Leamonaghan Bog lies between Ballycumber and Ferbane and many locals don't want the proposed Bord na Móna wind farm to be located there.
Public Opposition is steadily growing against a proposed windfarm in Leamonaghan Bog.
The bog covers a vast area, about 1,200 hectares on either side of the R436 between Ballycumber and Ferbane.
In March, Bord na Móna announced that it was going to construct a wind farm on the bog.
It didn't stipulate how many turbines there will be, but they will probably be between 185 metres to 220 metres high.
The company's project is at the Phase One Public Consultation phase.
A local resident spoke to the Midland Tribune this week and said a lot of people in the area are strongly against this idea.
“One of the main reasons for this opposition is the visual impact that the turbines will have,” she said. “We think our bog is beautiful and these huge turbines will damage that beauty.”
She said Bord na Móna had recently delivered information packs to the hundreds of homes in the area.
Locals want to hold a public meeting but can't because of Covid restrictions. They want the company to pause the Phase One stage until the restrictions have been taken away and public meetings can once again be held.
The local resident said a large number of homes could be very close to the turbines and therefore subject to light flicker and noise pollution.
“Leamonaghan bog is one of the richest bogs in the world in terms of archaeological finds,” she added. “There have been about six hundred finds here over the years, some of them pre-Christian. There is a very rich heritage and history here, including St Manchan's Shrine, St Mella's Cell. There was a monastery in Leamonaghan which was connected to Clonmacnoise.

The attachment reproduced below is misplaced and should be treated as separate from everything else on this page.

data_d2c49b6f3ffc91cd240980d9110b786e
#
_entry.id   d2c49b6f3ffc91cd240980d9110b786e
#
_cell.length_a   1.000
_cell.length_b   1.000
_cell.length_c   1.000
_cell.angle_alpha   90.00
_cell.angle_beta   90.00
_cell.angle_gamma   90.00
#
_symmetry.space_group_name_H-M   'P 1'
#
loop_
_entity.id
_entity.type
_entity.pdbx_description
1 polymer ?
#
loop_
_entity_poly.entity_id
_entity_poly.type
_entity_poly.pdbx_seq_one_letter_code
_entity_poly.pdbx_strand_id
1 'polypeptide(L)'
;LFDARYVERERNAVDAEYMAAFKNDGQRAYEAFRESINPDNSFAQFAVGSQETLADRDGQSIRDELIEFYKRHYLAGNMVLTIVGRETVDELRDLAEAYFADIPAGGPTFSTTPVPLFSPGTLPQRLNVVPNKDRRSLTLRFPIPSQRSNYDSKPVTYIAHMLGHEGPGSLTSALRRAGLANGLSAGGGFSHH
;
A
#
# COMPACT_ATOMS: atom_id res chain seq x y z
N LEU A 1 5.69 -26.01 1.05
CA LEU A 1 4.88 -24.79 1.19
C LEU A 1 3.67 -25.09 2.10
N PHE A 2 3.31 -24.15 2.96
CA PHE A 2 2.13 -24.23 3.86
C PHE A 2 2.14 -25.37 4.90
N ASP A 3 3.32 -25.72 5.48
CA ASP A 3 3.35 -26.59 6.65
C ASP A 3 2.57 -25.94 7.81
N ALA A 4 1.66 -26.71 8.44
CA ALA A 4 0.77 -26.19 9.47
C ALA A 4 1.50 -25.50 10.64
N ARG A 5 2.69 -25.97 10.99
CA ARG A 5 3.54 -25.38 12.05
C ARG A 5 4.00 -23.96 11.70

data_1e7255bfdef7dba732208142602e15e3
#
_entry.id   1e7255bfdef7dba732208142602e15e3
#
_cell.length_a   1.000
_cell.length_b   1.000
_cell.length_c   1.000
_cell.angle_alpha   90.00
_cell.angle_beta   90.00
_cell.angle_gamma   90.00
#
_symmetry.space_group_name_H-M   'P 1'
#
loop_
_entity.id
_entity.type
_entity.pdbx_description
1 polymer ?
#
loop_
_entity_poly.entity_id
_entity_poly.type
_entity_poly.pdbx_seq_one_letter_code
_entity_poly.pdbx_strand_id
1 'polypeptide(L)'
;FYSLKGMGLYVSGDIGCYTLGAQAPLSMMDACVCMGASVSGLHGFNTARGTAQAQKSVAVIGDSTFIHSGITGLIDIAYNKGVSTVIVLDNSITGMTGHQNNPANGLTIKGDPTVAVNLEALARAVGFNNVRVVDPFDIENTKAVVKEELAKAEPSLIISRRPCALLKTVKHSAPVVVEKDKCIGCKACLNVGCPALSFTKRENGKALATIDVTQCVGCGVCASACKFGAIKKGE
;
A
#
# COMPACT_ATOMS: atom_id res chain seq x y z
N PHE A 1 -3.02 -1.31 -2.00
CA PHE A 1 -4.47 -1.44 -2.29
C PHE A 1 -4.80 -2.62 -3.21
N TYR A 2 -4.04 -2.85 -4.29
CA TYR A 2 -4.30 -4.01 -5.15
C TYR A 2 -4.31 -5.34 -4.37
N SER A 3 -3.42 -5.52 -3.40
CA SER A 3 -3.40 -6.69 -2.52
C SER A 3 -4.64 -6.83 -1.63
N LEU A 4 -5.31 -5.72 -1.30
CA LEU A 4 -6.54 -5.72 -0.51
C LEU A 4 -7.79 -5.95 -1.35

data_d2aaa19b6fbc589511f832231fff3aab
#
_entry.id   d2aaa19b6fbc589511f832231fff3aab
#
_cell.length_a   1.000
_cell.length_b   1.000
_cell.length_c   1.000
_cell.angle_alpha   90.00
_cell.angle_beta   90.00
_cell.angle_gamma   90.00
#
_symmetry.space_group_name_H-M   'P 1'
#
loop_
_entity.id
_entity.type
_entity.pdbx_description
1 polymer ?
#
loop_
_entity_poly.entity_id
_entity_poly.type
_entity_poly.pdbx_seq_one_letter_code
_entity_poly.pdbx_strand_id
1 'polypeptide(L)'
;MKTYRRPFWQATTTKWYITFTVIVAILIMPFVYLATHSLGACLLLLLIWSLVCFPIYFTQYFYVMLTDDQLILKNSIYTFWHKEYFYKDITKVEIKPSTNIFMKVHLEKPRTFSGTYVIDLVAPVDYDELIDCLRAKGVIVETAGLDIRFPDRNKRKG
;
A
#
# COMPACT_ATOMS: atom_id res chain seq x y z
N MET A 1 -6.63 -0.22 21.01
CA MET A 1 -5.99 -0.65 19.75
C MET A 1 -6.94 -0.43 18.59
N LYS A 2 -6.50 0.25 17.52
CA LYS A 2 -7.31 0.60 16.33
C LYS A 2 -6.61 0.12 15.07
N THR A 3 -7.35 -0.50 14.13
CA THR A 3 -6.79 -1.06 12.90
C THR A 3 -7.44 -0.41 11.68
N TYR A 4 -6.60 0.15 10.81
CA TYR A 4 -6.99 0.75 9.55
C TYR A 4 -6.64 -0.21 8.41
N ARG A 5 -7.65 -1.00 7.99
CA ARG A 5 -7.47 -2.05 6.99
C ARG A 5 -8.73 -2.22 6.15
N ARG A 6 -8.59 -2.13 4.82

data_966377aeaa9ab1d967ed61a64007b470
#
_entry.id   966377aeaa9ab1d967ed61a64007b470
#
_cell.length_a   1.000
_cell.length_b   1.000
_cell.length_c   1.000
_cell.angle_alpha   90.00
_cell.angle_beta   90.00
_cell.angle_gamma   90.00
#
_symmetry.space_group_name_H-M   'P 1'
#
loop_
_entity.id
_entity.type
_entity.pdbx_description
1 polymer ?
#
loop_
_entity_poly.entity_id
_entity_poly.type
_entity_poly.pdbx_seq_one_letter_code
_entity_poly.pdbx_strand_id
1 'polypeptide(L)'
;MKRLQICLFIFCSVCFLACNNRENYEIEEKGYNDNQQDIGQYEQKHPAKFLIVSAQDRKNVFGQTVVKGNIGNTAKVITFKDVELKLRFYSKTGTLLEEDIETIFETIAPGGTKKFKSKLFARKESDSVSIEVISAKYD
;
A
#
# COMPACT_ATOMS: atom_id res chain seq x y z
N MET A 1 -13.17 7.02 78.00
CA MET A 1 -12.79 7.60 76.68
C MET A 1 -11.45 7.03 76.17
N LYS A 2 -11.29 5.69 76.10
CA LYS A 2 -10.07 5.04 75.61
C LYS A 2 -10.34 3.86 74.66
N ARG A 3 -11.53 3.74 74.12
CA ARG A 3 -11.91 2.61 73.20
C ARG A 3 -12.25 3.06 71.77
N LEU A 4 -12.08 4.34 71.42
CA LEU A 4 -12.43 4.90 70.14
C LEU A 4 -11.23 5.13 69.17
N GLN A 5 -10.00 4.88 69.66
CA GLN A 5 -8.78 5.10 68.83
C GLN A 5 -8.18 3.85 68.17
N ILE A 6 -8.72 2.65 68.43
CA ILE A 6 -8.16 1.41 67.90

Archaeologists have found some of the old roads which ran out from Leamonaghan monastery.
“The area is rich in terms of wildlife, and we are worried about bird kills by the turbine blades.
“We feel that building turbines here is not an appropriate response to the landscape. It is not sympathetic to the area.
“This development, if it goes ahead, will have a huge visual impact on those living in the countryside and on those living in Ballycumber, Pullough and Ferbane.
“It's a very insensitive project.”
She agreed that there would be less opposition to the project if it was a solar farm. “There's an ancient pilgrim path here and the tranquillity, peace and healing along this ancient route could be developed into something special - thousands of people travel to the Camino for a similar experience.
"We have it on our doorsteps, but now we need to protect it. The wind turbines would negatively impact the untouched peace and tranquillity of the ancient pilgrim path. Offaly needs more tourism, with more and more people discovering Ireland. This is truly one of Ireland hidden treasures. Consider the possibilities - Offaly’s answer to the Camino de Santiago.”
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